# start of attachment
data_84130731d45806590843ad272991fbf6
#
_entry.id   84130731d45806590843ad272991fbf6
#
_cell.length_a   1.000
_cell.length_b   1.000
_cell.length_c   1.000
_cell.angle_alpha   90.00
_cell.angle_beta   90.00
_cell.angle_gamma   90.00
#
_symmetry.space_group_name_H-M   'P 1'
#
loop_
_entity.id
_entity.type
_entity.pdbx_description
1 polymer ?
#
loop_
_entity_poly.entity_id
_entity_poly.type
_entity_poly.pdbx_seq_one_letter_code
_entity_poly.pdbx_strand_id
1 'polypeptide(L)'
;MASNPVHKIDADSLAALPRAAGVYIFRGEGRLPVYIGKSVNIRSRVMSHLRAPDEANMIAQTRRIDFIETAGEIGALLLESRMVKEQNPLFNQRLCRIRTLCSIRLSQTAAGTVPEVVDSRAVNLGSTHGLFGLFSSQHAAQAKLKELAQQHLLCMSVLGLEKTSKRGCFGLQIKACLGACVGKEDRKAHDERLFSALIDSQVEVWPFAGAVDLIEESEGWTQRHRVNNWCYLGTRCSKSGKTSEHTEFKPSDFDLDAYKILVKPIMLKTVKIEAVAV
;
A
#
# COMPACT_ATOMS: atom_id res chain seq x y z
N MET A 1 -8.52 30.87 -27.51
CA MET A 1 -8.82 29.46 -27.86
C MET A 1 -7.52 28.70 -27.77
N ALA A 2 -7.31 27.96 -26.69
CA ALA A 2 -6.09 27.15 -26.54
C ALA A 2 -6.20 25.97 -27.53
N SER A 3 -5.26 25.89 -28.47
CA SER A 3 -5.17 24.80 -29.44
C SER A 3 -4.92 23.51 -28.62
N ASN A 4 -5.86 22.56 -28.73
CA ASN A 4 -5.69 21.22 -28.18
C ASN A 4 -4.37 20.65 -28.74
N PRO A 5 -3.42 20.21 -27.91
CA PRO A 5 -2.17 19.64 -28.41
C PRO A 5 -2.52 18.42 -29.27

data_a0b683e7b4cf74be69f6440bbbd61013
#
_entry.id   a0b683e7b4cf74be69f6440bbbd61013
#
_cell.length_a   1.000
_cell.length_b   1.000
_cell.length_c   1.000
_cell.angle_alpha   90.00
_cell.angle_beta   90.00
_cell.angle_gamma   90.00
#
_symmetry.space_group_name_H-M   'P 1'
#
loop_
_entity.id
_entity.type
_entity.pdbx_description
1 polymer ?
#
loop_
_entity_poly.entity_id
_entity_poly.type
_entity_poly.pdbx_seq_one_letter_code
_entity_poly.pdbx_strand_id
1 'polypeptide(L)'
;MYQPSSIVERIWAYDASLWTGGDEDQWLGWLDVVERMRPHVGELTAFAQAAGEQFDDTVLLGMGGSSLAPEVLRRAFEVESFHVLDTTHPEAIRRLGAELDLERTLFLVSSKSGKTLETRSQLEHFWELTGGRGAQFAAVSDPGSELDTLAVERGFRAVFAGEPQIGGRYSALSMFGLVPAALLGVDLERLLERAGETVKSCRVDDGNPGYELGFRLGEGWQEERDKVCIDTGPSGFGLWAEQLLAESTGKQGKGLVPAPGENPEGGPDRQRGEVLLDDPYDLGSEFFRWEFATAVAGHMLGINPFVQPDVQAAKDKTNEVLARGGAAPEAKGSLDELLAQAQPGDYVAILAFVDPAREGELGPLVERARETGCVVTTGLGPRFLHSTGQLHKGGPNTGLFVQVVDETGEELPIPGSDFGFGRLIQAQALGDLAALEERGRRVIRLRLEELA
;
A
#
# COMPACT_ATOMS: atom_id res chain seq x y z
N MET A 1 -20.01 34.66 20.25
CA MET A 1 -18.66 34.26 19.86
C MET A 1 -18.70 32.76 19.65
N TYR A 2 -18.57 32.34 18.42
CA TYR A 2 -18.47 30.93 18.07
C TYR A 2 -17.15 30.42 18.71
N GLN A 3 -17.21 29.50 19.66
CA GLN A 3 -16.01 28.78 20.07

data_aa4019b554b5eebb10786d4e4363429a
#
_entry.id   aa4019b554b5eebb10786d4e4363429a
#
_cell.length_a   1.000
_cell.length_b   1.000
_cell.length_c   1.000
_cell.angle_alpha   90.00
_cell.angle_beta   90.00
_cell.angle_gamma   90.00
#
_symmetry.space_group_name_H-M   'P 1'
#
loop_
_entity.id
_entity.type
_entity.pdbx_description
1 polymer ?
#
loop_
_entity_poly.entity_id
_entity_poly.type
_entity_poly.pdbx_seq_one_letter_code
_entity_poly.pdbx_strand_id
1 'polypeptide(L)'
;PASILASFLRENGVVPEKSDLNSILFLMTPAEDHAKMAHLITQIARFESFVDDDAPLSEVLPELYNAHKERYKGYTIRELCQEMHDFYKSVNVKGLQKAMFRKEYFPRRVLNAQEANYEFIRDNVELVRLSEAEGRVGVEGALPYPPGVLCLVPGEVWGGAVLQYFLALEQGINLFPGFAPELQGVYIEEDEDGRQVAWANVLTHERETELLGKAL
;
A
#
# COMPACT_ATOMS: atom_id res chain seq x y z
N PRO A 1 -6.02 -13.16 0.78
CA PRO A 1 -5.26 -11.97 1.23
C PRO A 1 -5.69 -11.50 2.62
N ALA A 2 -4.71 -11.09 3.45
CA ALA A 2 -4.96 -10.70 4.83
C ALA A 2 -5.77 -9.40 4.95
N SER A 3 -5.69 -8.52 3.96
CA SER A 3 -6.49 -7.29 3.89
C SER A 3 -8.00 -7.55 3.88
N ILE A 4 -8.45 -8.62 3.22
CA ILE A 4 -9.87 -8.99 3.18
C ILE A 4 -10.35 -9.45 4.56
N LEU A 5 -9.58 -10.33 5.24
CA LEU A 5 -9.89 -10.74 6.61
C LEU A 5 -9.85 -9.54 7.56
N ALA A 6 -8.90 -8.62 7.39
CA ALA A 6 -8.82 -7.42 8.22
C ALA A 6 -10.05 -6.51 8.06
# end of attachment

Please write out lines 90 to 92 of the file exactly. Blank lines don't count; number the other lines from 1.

_cell.length_c   1.000
_cell.angle_alpha   90.00
_cell.angle_beta   90.00